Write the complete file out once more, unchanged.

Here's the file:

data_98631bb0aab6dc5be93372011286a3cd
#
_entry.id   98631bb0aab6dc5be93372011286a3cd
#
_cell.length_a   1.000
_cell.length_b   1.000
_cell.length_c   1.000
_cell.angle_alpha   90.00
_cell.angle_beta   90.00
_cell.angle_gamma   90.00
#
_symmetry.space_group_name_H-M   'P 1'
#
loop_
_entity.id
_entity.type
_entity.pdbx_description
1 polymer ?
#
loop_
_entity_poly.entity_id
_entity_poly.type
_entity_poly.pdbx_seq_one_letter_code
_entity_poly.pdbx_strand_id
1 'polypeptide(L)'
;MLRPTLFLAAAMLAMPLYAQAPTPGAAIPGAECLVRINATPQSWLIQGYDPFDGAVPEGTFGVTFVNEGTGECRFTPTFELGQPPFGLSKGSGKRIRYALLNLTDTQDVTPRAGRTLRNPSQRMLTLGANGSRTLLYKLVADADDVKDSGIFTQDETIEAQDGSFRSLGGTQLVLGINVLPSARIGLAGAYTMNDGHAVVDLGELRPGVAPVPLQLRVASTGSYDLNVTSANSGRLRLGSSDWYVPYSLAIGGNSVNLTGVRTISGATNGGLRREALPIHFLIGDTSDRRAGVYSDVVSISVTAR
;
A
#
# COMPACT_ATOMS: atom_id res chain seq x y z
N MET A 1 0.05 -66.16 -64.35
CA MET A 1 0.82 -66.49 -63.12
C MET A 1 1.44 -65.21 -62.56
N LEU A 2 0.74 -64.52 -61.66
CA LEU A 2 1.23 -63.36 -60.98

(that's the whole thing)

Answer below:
data_98631bb0aab6dc5be93372011286a3cd
#
_entry.id   98631bb0aab6dc5be93372011286a3cd
#
_cell.length_a   1.000
_cell.length_b   1.000
_cell.length_c   1.000
_cell.angle_alpha   90.00
_cell.angle_beta   90.00
_cell.angle_gamma   90.00
#
_symmetry.space_group_name_H-M   'P 1'
#
loop_
_entity.id
_entity.type
_entity.pdbx_description
1 polymer ?
#
loop_
_entity_poly.entity_id
_entity_poly.type
_entity_poly.pdbx_seq_one_letter_code
_entity_poly.pdbx_strand_id
1 'polypeptide(L)'
;MLRPTLFLAAAMLAMPLYAQAPTPGAAIPGAECLVRINATPQSWLIQGYDPFDGAVPEGTFGVTFVNEGTGECRFTPTFELGQPPFGLSKGSGKRIRYALLNLTDTQDVTPRAGRTLRNPSQRMLTLGANGSRTLLYKLVADADDVKDSGIFTQDETIEAQDGSFRSLGGTQLVLGINVLPSARIGLAGAYTMNDGHAVVDLGELRPGVAPVPLQLRVASTGSYDLNVTSANSGRLRLGSSDWYVPYSLAIGGNSVNLTGVRTISGATNGGLRREALPIHFLIGDTSDRRAGVYSDVVSISVTAR
;
A
#
# COMPACT_ATOMS: atom_id res chain seq x y z
N MET A 1 0.05 -66.16 -64.35
CA MET A 1 0.82 -66.49 -63.12
C MET A 1 1.44 -65.21 -62.56
N LEU A 2 0.74 -64.52 -61.66
CA LEU A 2 1.23 -63.36 -60.98